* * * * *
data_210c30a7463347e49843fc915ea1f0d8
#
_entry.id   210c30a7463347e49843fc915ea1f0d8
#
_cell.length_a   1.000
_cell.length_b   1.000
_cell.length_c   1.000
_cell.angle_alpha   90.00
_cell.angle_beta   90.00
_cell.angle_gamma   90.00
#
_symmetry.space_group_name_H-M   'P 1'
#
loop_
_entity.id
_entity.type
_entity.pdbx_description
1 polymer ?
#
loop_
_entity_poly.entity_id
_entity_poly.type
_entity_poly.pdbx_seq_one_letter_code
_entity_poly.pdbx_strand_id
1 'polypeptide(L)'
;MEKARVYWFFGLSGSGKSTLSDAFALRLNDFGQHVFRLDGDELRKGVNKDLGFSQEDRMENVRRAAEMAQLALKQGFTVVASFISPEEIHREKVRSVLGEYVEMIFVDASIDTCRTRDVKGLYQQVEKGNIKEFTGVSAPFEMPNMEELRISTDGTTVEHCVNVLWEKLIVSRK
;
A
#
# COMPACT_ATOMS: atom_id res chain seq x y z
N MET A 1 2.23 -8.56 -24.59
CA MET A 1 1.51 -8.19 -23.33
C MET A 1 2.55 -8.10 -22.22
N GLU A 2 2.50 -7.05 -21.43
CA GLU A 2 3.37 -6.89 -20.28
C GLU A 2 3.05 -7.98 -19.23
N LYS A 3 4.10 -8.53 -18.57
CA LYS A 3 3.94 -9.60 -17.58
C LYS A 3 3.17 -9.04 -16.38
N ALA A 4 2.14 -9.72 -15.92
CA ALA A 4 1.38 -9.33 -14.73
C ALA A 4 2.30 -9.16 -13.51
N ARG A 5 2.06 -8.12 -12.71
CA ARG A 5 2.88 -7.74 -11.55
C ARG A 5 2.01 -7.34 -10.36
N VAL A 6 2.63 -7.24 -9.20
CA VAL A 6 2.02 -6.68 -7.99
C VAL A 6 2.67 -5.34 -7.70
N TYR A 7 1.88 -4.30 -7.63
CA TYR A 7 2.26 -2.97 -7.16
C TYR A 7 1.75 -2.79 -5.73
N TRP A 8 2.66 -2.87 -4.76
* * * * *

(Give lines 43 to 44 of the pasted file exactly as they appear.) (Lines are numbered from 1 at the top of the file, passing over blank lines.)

N ARG A 5 2.06 -8.12 -12.71
CA ARG A 5 2.88 -7.74 -11.55